We (media) are not allowed to approach the commissioners during or after the sessions (!). So what follows is speculative. Short of reversing the merger approval, I think the Commission may:
1) Hit Duke with a whopping fine.
2) Require a shake-up of the Duke board as a condition for leaving the merger in place.
3) Force Jim Rogers out as CEO, and require that his replacement be named by the newly reconfigured Duke board or by some combination of the legacy Progress Energy and the pre-merger Duke Energy board, with the Progress Energy side given an equal voice. (Or more.)
On the third point, I was struck yesterday by Bill Johnson's testimony about the merger deal and its contingency plan had either Johnson, as the CEO named in the deal, or Jim Rogers, as the prospective executive chairman, turned out to be "unable or unwilling" to perform their designated role(s).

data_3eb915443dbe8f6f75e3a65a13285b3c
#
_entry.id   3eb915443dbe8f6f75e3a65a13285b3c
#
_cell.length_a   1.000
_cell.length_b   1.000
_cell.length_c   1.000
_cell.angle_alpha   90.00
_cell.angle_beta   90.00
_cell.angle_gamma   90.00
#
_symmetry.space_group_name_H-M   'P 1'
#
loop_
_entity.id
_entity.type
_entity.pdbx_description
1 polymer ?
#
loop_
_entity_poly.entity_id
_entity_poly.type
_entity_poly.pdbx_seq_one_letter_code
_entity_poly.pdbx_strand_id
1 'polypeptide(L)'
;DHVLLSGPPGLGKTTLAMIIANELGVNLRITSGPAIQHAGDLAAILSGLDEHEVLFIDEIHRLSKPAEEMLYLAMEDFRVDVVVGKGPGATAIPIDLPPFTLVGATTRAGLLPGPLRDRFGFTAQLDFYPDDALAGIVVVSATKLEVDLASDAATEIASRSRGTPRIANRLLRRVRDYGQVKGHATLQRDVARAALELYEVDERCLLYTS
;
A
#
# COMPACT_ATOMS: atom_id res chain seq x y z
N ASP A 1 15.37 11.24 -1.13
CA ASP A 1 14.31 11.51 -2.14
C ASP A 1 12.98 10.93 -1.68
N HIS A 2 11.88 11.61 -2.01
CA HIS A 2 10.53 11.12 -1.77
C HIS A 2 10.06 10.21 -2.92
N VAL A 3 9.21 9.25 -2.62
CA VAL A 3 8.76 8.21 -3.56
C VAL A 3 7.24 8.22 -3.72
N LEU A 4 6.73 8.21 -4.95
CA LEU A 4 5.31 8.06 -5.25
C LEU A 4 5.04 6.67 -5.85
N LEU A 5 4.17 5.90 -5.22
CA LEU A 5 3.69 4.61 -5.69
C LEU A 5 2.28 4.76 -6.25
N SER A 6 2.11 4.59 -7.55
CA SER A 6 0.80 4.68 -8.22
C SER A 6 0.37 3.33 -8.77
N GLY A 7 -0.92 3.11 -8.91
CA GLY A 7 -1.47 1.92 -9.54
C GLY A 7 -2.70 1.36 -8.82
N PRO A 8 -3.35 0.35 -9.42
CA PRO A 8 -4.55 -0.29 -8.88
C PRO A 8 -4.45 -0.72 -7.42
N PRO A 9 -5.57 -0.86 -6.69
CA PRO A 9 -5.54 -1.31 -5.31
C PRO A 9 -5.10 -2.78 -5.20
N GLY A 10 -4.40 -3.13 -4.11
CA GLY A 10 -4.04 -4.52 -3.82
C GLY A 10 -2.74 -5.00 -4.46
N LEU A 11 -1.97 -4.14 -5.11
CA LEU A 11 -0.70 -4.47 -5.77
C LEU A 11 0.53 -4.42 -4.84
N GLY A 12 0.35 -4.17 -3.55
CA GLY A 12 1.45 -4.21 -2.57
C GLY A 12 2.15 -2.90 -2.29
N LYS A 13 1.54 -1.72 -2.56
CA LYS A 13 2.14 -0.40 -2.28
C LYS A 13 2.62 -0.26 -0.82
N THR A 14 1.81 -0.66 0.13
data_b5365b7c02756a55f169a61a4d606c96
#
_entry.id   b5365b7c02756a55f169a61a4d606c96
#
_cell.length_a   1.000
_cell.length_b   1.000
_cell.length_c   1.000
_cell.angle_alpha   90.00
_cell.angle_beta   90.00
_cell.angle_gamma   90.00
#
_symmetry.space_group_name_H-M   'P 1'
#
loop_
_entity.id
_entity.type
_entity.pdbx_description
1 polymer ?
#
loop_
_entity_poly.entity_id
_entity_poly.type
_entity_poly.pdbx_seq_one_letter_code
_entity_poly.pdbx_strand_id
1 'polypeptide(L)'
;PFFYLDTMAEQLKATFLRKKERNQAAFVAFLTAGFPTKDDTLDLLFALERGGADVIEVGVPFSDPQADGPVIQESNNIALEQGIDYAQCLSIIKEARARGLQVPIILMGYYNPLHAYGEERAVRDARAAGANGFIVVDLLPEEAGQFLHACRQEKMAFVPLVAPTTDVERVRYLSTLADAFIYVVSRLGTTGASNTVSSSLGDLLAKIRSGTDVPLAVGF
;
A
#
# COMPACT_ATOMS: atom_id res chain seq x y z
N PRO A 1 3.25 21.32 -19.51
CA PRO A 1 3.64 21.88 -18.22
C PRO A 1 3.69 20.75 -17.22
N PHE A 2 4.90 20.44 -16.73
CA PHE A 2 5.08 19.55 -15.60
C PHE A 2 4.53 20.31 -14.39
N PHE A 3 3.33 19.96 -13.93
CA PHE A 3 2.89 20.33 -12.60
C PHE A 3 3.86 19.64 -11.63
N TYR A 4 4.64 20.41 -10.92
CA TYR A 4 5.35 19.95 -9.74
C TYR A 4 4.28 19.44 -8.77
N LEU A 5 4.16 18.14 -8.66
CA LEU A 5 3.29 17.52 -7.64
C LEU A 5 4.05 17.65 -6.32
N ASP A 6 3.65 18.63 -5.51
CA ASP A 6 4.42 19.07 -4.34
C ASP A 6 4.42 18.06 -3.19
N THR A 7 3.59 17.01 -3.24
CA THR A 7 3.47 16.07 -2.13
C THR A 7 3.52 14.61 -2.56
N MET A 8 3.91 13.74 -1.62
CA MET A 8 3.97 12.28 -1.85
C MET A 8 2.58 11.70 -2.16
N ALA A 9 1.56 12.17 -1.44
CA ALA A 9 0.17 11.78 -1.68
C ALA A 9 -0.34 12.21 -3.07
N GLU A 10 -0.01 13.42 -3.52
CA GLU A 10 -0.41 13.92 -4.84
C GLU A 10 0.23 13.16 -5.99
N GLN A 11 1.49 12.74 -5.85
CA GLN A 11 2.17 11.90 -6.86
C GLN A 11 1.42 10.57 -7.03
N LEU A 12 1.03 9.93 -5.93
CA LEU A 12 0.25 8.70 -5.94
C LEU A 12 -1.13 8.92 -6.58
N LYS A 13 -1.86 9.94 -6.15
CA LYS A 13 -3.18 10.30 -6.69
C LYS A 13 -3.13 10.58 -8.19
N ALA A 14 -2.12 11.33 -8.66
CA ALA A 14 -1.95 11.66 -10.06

In that case, the Duke board and the Progress were to agree on a mutually acceptable replacement.
Well, obviously the Duke board, perhaps as early as 2011, decided that Johnson was unable to be the CEO.
Under the merger deal, the Duke board would have been obligated to raise that concern with the Progress board, to say nothing of being obligated to share it with the Utilities Commission.
But it didn't. Not until the merger was completed. When it was complete, the Duke board cut Johnson from the roster without bothering — as Commissioner Bill Culpepper sarcastically said — even to make it appear like they'd tried to work with him. (And honor their word to the Commission.)